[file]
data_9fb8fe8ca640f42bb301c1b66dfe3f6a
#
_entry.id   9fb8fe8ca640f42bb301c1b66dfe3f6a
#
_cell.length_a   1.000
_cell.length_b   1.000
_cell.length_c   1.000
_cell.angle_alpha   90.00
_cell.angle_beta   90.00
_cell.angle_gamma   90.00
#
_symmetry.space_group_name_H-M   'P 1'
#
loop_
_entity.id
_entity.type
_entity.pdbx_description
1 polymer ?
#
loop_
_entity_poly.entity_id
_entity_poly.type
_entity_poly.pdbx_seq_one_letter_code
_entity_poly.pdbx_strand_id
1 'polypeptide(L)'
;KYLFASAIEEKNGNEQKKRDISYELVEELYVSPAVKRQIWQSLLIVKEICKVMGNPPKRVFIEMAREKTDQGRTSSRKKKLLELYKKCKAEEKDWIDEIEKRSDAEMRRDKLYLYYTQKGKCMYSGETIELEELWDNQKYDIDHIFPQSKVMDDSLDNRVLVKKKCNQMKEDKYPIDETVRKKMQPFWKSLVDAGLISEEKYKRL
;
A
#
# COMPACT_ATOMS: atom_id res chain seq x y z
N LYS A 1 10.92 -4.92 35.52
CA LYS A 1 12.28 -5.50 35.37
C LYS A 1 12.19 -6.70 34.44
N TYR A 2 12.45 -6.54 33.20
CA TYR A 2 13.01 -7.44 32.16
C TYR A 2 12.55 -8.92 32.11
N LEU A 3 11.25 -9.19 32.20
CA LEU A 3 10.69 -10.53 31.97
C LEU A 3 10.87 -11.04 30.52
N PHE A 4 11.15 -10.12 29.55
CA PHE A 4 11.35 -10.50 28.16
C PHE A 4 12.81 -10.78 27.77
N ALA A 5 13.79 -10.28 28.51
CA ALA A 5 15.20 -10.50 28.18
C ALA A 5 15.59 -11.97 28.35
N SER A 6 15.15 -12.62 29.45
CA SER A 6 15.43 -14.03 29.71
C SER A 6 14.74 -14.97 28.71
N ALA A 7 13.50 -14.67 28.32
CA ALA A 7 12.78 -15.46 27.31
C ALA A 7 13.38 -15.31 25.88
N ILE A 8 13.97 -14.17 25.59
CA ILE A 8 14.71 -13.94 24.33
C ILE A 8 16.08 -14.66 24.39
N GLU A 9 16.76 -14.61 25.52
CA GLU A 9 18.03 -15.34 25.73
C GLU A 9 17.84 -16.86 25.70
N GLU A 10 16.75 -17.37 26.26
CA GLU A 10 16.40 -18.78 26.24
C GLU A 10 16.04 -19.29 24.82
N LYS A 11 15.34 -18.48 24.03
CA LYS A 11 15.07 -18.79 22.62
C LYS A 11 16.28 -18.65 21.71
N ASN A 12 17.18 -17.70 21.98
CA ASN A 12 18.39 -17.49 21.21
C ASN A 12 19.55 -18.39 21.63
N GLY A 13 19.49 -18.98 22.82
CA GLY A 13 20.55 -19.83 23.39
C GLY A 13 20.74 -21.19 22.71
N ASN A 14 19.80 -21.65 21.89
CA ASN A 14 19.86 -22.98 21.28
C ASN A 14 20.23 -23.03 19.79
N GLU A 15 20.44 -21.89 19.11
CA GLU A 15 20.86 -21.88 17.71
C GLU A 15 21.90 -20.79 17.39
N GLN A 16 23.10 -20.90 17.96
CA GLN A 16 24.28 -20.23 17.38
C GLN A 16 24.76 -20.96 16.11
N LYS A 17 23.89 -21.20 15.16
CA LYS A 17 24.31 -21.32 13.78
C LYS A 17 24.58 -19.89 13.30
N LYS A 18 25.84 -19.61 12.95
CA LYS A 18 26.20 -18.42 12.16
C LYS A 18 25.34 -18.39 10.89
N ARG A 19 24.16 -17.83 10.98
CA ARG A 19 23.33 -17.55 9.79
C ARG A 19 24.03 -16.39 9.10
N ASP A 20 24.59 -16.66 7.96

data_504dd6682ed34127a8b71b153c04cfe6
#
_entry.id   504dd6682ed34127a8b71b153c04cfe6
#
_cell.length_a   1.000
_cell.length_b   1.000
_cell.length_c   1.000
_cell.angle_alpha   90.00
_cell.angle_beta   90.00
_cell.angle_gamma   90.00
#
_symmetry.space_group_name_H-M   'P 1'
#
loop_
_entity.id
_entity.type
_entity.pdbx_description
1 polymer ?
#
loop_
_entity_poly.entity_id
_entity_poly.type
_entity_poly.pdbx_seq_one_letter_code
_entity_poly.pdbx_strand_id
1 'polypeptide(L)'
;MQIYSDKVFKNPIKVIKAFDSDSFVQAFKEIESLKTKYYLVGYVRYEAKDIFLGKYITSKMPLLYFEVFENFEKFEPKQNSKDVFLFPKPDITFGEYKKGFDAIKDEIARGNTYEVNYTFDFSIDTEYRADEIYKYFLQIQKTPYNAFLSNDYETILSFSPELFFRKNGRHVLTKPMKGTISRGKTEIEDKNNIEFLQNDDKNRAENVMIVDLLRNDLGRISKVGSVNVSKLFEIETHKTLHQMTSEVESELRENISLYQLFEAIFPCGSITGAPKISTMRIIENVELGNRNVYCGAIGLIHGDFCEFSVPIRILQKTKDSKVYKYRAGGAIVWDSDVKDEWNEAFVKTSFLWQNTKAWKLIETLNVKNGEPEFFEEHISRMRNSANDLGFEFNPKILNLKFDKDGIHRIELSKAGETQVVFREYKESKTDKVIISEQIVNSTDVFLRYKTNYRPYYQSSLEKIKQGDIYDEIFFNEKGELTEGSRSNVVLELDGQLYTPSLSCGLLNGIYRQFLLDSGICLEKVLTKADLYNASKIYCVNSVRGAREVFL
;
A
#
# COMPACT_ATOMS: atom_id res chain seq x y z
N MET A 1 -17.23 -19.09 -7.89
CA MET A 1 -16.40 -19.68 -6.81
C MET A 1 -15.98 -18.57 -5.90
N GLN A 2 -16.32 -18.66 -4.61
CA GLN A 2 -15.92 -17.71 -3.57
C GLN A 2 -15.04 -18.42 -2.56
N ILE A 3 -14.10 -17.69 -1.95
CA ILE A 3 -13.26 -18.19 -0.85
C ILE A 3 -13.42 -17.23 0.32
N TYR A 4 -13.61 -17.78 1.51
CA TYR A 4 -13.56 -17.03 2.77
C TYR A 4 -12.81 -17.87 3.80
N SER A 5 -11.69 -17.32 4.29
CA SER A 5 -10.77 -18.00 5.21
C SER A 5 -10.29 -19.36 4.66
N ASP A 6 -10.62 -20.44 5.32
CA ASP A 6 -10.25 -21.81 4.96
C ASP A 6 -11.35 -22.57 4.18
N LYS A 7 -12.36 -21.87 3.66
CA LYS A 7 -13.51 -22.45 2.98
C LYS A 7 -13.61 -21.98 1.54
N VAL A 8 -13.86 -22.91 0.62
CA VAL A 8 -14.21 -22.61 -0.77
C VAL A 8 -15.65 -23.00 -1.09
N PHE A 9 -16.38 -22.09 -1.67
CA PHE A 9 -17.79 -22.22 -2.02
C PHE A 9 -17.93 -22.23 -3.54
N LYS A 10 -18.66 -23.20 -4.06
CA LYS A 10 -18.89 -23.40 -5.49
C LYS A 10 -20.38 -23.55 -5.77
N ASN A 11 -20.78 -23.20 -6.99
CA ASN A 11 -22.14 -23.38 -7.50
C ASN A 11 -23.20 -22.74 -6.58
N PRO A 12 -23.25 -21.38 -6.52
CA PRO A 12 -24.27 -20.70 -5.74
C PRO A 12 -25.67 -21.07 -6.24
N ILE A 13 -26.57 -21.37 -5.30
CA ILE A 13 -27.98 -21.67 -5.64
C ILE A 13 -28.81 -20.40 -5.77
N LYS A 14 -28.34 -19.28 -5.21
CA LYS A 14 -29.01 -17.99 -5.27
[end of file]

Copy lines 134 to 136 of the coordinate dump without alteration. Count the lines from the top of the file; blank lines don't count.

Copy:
N ASP A 6 -10.62 -20.44 5.32
CA ASP A 6 -10.25 -21.81 4.96
C ASP A 6 -11.35 -22.57 4.18